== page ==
After completing the documentary “What’s the Matter with Kansas?” director Joe Winston got what he least expected – a government contract.
After seeing the documentary, a representative of the U.S. Department of Education offered Winston a chance to bid on production of a short documentary on the Walton Rural Life Center, an elementary school in the tiny town of Walton, KS, about forty minutes north of Wichita.
In 2007, the Walton School was in danger of being shut down. It was a good school, but population decline in the area had left it with too few students to justify staying open. For a town like Walton, with fewer than 300 people, losing its only school could be a crippling blow.
Instead of giving up, the school reinvented itself by using a U.S. Department of Education charter school grant to incorporate agriculture into every aspect of the curriculum, being perhaps the first public elementary school in the nation to do so. Now, students as young as five years old take care of cows, chickens and goats as part of their studies. But they aren’t just learning to farm – they’re conducting hands-on experiments and projects to learn math, science, reading, and other basic skills. Bright-eyed in their enthusiasm, Walton students have embraced the new model of hands-on learning through agriculture.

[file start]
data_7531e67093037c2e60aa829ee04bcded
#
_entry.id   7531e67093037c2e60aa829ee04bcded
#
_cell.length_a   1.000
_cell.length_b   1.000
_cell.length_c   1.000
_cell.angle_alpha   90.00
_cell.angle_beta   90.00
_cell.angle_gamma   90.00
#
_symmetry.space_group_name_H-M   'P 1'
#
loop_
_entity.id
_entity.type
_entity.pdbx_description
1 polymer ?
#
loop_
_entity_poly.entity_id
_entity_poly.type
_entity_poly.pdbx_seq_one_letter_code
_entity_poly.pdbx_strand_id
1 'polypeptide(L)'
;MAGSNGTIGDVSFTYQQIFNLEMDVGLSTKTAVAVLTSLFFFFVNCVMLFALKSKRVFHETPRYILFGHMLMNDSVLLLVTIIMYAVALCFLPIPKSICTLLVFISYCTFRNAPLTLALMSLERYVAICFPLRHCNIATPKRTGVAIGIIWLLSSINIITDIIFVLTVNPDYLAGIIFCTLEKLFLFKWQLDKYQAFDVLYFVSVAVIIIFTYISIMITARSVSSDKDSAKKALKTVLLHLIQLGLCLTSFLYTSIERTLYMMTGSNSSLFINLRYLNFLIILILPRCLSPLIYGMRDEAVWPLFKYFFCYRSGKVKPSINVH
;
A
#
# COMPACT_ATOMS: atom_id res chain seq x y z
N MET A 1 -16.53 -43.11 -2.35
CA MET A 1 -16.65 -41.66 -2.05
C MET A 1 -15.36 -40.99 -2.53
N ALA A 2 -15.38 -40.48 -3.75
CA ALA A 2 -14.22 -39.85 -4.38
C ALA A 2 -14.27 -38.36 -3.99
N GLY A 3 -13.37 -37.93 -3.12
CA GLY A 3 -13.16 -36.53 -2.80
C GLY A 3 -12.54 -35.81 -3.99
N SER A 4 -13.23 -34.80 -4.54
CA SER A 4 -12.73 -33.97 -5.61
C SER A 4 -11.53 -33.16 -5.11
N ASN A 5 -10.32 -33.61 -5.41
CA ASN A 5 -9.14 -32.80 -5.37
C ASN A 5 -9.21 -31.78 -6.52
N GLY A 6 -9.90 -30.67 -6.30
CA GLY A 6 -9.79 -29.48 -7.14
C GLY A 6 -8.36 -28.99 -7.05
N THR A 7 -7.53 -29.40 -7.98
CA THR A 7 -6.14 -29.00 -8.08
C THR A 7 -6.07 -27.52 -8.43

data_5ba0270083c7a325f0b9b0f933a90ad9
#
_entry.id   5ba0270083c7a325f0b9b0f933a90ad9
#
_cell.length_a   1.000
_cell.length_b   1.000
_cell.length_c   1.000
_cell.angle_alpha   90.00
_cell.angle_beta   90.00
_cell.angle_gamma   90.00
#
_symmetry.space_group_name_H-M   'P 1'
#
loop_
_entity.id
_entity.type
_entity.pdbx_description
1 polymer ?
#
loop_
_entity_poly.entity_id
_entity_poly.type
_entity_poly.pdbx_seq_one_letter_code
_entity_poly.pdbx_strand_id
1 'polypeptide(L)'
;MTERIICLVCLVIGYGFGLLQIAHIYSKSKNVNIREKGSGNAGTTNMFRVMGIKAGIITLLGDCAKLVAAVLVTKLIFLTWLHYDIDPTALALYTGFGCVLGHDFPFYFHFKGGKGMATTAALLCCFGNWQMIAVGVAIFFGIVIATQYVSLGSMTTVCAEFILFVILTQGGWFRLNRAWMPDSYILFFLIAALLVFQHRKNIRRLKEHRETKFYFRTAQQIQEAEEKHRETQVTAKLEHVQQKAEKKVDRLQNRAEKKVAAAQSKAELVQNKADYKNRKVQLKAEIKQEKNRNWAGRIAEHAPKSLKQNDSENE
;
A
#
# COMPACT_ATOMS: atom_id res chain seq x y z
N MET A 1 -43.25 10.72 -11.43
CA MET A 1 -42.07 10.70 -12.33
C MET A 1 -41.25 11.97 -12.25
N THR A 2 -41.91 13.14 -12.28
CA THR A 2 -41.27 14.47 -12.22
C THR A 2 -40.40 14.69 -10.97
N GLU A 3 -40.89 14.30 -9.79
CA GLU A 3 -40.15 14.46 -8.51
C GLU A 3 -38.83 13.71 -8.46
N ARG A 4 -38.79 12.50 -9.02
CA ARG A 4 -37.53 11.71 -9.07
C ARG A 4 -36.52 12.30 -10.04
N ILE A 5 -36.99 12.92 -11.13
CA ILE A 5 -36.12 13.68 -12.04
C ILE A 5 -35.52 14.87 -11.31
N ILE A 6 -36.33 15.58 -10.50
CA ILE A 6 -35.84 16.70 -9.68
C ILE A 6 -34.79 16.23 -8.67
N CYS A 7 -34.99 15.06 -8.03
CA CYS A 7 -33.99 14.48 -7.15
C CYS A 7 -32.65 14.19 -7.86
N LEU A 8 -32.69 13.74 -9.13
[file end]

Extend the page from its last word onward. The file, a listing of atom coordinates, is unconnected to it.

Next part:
Five years later, the school is bursting at the seams with students, and academic achievement, attendance, test scores, etc. have all risen to make Walton one of the very best schools in the state.
Walton is an unequivocal Kansas success story: the same school, with the same staff, is now thriving as a rural public school, in partnership with parents, family farms and small businesses. A small agricultural town gets to survive by being a small, agricultural town.
You can see the video below and the Department of Education blog post about it here.